A week ago, our garden looked like this:
That's the broccoli rabe, in full bloom. It sort of got away from us, the way I imagine your child's years in elementary school might, in that eerie way that makes you sit down and realize suddenly one day that poof! a whole experience is just gone. There's no turning back with the broccoli rabe: in March, it was a seed, and now suddenly, without warning, we've gone full circle, straight to the bolting stage.
The worst part is, we missed most of the edibility part.
Supposedly, the bulk of that happens before the flowering, during a green, tight-headed budding stage. I can't be positive, but I'm fairly sure that this came and went while I was 3,000 miles away in Seattle, because when I returned, we were already headed toward full-on blooming yellow. I kept hoping for a mix up, but when the seed pods emerged, there was really no use in pretending. I cut the last handful of tender florets from the base of the plants, and sent the rest to the compost heap.
Then I pulled out some sausage out of the freezer from the pig we bought at Paskamansett Farms last fall, a box of shells left in the cupboard from who knows when, and a head of garlic, and sent the rapini off in good old-fashioned Italian style. (The Italians think sausage and broccoli rabe are a match made in heaven, and they are absolutely right.)
This particular match came from a compendium of recipes put together by the editors of Cook's Illustrated called The Quick Recipe. Everything in it is fast and easy and carefully tested according to criteria like doesn't use too many pans and doesn't require too many fancy ingredients. And of course, since it's Cook's Illustrated, they accomplish all this in a long-winded, adventurous sort of way that ends in triumph without any sacrificing of flavor or good taste.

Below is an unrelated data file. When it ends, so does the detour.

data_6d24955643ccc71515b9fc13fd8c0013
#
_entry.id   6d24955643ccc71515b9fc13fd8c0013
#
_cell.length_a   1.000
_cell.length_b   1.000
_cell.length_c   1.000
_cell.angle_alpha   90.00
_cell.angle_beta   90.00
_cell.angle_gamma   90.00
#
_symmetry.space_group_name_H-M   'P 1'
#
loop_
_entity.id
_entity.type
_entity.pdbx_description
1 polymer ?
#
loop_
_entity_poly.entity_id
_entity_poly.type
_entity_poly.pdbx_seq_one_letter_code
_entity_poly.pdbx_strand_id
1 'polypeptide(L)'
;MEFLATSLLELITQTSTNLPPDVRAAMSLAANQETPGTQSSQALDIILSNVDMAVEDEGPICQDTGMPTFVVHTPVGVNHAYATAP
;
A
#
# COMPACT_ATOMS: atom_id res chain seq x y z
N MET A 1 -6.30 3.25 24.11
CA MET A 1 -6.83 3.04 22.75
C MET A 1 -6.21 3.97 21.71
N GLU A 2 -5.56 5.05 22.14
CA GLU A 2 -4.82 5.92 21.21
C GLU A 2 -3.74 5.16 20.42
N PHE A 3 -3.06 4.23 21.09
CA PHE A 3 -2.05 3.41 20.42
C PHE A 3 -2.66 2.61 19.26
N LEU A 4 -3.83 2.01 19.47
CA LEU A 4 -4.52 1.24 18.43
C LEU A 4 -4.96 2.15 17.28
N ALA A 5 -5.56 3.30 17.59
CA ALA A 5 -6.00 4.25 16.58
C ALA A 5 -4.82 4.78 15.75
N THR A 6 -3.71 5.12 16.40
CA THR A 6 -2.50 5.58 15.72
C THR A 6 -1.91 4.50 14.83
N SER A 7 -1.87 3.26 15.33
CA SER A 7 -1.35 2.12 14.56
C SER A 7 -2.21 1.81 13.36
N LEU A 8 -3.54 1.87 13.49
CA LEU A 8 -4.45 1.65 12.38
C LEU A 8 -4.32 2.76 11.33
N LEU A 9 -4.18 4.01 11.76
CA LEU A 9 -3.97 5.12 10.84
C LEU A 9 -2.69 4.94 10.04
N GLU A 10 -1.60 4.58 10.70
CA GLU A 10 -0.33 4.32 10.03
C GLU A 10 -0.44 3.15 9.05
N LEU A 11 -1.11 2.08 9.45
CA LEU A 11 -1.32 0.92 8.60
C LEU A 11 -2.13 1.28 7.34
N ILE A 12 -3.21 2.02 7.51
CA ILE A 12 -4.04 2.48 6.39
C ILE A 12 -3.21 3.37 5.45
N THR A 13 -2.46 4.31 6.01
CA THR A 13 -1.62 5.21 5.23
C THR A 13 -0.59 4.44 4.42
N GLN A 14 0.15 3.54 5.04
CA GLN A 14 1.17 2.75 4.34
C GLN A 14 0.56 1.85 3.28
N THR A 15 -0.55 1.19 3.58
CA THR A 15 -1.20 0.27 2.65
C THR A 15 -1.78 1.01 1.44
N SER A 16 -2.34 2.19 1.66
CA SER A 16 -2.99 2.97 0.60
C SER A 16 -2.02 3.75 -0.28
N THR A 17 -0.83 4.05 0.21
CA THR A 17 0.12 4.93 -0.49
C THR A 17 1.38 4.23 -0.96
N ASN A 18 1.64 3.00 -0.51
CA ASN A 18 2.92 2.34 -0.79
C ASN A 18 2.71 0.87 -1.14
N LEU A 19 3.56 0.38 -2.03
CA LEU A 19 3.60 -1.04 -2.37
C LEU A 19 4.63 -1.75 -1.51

I changed a few things—butter instead of oil, grated cheddar instead of Parmesan, a bit more chicken broth, and of course, the sausage from our pig—but for the most part, this is a test kitchen invention from Those Who Try Not To Dirty Pans.
Of course, ahem, they borrowed a bit, too. I have a feeling if the Italians came over right now and saw us out on the porch, rabe and shells and ground sausage in hand, they just might understand.
BROCCOLI RABE & SAUSAGE, WITH SHELLS
This is a very good dish for the cool, gray nights we've been having. Like the weather, it strikes a sort of compromise between spring and summer—it's heavy and light all at once.
1/4 pound medium pasta shells, cooked, drained, and set aside
2 ounces ground pork sausage
2 small cloves garlic, minced
a pinch of red pepper flakes
a pinch of salt
1/4 pound broccoli rabe
1/2 cup chicken broth, preferably homemade
1/2 tablespoon butter
1 ounce cheddar cheese, grated
In a large sauté pan, cook the sausage over medium heat until it browns. Turn the heat down to low and add the garlic, the red pepper flakes, and just a pinch of salt. Stir constantly until you start to smell the garlic, about a minute. Turn the heat up to medium-high and quickly add the chicken broth and the broccoli rabe. Turn down the heat, cover the pan, and let the rabe steam for about two minutes, then take the cover off and continue cooking until the liquid evaporates.
Remove the pan from the heat, and toss the broccoli rabe and sausage in a large bowl with the shells, the butter, and the cheese. Eat hot.